Homunculus by James P. Blaylock
"Does the night seem uncommonly full of dead men and severed heads to you?"
Langdon St. Ives is a man of science and a member of the Royal Society. With the help of his dependable and discreet manservant, St. Ives prefers to spend his time secretly building a spaceship in his countryside silo. But currently he’s in London to help his friend Jack Owlesby recover a wooden box containing the huge emerald Jack’s father left him for an inheritance. Things get confusing when it’s discovered that there are several of these boxes that all look the same and all contain something somebody wants. Soon St. Ives, Jack, and a host of other friends and enemies become embroiled in a madcap adventure featuring a toymaker and his lovely daughter, a captain with a smokable peg leg, the scientists of the Royal Society, an evil millionaire, a dirigible steered by a skeleton, a tiny little man in a jar who... Read More
James P. Blaylock(1950- )
James P. Blaylock was born in California and received a masters degree in English from California State University. He is Assistant Professor of English and Comparative Literature at Chapman University in California and the director of the Creative Writing Conservatory at the Orange County High School of the Arts. He often collaborates with his friend Tim Powers.
Narbondo / Langdon St. Ives — (1984-2012) Steampunk. Each novel can stand alone.
Homunculus by James P. Blaylock
The Ebb Tide by James P. Blaylock
19th-century London. A quiet evening among more or less renowned gentleman, including the gifted scientist-explorer Langdon St. Ives, at their favorite tavern is interrupted by word that a map to a missing mysterious device has been found. In no time, as chronicled by St. Ives's cohort Jack Owlesby, the group sets off to claim the map and device, racing against the shadowy figure of St. Ives's nemesis, Ignacio Narbondo (now known as Dr. Frosticos).
The first new tale of St. Ives in nearly two decades, The Ebb Tide is a brisk steampunk yarn with a dash of Sherlock Holmes. (Steampunk is, of course, a play on cyberpunk; instead of computers, the focus is usually on airships or mechanical men.) The focus in The Ebb Tide is on underwater transports (and a strange underwater environment), which James Blaylock, as usual, describes with ... Read More
The Affair of the Chalk Cliffs by James P. Blaylock
Langdon St. Ives returns in The Affair of the Chalk Cliffs, James P. Blaylock’s latest Langdon St. Ives Adventure.
St. Ives is described as “the greatest, if largely unheralded, explorer and scientist in the Western World … piecing together a magnetic engine for a voyage to the moon.” Unfortunately, the premise of The Affair of the Chalk Cliffs is less ambitious than its protagonist. Although our heroes are explorers and scientists, they do little exploring here. In fact, they don’t even leave England. Worse, there is little mention of magnetic engines or steam engines, though an emerald’s power has a slight impact on the plot.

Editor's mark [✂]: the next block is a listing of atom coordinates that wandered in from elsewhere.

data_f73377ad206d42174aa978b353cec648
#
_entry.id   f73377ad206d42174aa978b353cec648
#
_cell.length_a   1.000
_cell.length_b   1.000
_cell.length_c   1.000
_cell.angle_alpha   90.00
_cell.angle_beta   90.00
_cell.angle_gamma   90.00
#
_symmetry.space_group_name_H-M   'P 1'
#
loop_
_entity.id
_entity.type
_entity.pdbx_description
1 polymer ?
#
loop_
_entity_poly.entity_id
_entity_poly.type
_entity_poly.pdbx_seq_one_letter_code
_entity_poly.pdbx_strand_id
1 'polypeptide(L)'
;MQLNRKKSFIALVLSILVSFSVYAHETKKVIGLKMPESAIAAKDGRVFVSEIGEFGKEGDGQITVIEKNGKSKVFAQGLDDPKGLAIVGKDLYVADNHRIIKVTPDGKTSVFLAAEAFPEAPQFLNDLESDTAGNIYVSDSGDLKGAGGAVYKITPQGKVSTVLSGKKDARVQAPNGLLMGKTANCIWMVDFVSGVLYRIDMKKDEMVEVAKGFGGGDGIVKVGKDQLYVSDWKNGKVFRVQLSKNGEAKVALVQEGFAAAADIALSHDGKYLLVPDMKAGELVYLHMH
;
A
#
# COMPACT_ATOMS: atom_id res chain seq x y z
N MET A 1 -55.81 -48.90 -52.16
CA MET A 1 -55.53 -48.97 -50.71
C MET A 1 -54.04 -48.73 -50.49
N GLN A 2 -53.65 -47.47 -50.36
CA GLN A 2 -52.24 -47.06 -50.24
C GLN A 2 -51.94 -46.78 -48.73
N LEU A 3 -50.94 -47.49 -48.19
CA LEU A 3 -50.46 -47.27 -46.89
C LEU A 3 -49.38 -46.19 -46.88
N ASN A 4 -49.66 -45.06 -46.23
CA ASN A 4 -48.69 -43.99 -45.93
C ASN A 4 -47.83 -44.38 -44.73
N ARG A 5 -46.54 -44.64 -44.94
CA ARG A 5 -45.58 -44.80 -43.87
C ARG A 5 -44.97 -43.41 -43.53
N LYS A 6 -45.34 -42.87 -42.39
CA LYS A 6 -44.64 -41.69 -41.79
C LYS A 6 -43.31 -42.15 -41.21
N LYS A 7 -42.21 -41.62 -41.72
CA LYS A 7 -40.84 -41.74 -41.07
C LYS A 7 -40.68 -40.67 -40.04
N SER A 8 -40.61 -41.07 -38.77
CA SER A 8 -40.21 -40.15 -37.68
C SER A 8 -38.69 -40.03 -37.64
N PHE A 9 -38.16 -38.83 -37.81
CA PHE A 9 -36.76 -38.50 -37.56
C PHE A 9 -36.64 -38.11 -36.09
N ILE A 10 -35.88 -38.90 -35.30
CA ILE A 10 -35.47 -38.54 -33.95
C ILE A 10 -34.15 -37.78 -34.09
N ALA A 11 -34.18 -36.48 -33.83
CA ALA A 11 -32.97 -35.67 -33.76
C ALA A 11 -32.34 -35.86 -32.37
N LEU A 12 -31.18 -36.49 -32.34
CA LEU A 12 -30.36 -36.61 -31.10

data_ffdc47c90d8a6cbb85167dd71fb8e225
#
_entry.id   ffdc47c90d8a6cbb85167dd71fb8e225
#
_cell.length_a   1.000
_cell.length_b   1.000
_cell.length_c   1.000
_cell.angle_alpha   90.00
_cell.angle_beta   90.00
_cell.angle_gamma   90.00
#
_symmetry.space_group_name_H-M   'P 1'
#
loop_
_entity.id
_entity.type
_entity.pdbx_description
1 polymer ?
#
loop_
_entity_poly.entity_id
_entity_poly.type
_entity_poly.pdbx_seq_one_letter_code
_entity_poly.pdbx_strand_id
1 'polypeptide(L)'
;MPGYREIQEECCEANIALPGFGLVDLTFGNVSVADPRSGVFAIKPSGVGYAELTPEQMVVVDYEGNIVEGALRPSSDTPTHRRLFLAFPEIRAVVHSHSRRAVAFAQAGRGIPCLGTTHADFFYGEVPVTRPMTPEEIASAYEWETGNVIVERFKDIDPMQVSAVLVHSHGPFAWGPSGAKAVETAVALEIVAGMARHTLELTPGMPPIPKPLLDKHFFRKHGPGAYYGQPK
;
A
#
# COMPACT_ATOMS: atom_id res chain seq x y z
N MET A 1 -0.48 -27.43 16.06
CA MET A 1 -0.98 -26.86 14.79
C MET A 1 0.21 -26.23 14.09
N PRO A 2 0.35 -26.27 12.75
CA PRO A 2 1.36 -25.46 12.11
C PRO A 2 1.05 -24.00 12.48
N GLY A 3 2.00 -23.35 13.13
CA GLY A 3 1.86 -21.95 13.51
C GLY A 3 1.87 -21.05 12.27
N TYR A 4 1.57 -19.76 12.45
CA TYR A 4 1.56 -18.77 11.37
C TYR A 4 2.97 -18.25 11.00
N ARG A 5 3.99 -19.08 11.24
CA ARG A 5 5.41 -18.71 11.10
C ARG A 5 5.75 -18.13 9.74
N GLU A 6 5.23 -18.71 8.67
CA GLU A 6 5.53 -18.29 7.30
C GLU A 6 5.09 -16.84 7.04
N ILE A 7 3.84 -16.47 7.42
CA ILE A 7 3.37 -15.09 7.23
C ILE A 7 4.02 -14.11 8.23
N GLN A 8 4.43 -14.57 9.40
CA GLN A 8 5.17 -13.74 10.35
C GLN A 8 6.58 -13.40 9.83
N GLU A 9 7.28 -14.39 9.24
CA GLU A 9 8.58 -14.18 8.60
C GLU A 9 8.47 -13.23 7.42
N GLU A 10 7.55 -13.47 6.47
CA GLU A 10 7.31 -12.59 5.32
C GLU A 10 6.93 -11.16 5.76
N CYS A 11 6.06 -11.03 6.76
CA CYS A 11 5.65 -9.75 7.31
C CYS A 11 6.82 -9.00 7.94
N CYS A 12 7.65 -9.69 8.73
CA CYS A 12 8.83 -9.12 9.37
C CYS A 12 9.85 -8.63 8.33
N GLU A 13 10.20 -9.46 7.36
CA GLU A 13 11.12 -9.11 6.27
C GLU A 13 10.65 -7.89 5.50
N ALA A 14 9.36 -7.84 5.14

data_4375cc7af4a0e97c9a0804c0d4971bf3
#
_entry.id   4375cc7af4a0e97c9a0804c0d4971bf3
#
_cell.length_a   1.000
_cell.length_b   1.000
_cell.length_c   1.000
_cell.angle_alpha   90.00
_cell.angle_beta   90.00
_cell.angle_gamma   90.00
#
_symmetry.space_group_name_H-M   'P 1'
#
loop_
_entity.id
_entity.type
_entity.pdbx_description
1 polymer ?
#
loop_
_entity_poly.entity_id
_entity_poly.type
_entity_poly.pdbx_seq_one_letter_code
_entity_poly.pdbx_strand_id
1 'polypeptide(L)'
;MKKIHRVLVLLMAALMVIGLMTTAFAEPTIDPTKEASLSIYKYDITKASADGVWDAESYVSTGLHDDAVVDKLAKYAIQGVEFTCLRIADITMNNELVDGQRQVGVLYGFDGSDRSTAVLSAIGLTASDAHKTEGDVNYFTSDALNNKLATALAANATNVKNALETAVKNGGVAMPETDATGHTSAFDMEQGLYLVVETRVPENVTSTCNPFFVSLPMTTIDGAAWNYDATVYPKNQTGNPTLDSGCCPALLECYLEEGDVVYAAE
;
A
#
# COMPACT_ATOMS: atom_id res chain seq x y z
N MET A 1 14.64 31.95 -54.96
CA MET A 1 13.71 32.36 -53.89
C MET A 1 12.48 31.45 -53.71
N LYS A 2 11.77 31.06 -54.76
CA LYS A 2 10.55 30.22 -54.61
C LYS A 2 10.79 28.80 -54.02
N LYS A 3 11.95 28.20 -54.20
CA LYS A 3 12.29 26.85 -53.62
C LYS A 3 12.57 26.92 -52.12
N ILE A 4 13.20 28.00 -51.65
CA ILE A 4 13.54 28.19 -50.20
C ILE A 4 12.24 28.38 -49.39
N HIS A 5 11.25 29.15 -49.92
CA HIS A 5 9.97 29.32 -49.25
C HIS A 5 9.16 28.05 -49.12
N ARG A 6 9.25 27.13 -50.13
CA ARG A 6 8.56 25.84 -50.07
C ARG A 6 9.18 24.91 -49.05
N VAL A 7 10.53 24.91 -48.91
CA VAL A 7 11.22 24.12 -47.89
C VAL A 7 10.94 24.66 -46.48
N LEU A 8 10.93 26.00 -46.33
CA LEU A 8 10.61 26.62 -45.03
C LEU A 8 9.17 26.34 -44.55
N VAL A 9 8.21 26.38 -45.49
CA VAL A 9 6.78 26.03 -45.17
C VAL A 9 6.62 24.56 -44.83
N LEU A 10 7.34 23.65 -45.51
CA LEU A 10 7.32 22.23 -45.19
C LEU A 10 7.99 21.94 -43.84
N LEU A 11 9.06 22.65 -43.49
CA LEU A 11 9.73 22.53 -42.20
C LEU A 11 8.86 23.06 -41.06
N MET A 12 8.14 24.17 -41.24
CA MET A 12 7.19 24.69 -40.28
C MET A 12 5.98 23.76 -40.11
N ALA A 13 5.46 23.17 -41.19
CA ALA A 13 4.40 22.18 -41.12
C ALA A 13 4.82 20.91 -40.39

The adventure begins with an outbreak of madness at the Explorer’s Club, but don’t expect to see mad explorers. Instea... Read More
I don’t know why I read this all the way to the end; Ryan’s review, which says it isn’t at all entertaining, is right on the money. I was so disappointed. ~Terry Weyna
Zeuglodon: The True Adventures of Kathleen Perkins, Cryptozoologist by James P. Blaylock
Eleven year old Kathleen Perkins considers herself a scientist — a cryptozoologist, to be exact. She studies legendary animals. According to Kathleen, “legendary” just means that they don’t appear very often. (“You can hardly blame them.”)
Kathleen’s mother disappeared in a submersible while trying to find the entrance to Pellucidar, so Kathleen now lives with her orphaned cousins Perry and Brendan at her eccentric uncle’s house. Uncle Hedge, who runs a little seaside museum of strange objects, is a member of the Guild of St. George, a secret society of men and women who fight the plots of an evil genius named Dr. Hilario Frosticos. Kathleen and her cousins love Uncle Hedge but their neighbor Ms. Peckworthy, “a member of a very troublesome do-go... Read More
Ghost stories — (1994-1999) Each novel can stand alone. Publisher: Blaylock’s Night Relics is a chilling novel of unearthly emotional power, a ghost story that pushes beyond the classic form. It is the tale of a man haunted by the ghosts of the human heart — both real and imagined — where lost memories and lost loves whisper on the wind. It is a perfectly captured nightmare.
Winter Tides by James P. Blaylock
I was disappointed in Winter Tides, though it's probably not fair to blame James P. Blaylock for my disappointment. It's not his fault the cover copy doesn't accurately describe the novel's actual subject matter. It's also not his fault I'm a big enough ballad geek that when I see the words "Anne," "Elinor," "sisters," and "drowning" in the same sentence, I immediately think of "The Cruel Sister," a heartbreaking ballad of love and sisterly betrayal. Between the cover copy and a ballad reference that may or may not have been intentional, I led myself to expect a ghost story and a love story. Here's the cover copy, for what it's worth:
Fifteen years ago, on a deserted California beach, Dave Quinn swam out into the winter ocean to save two drowning girls — identical twin sisters. He was only able to save one. Now, years later, he meets Anne... Read More
Steampunk edited by Ann and Jeff Vandermeer
Steampunk is an anthology of, well, steampunk stories, edited by Ann and Jeff VanderMeer. If you hurry, you can still get to this first anthology before the second one, Steampunk II: Steampunk Reloaded, appears in mid November. Based on the quality of the stories in this collection, I heartily recommend checking it out, especially if you’ve been a bit bemused (or possibly amused) by all the people wearing odd Victorian costumes at SFF conventions nowadays, or if you have at best a vague idea of what steampunk exactly entails. If you’re one of those people who’s interested in, but not entirely sure about, the new hot subgenre du jour (like me, prior to reading Steampunk), this anthology is here to take you by the hand and give you a quick, entertaining education. And oh, it also contains some truly excel... Read More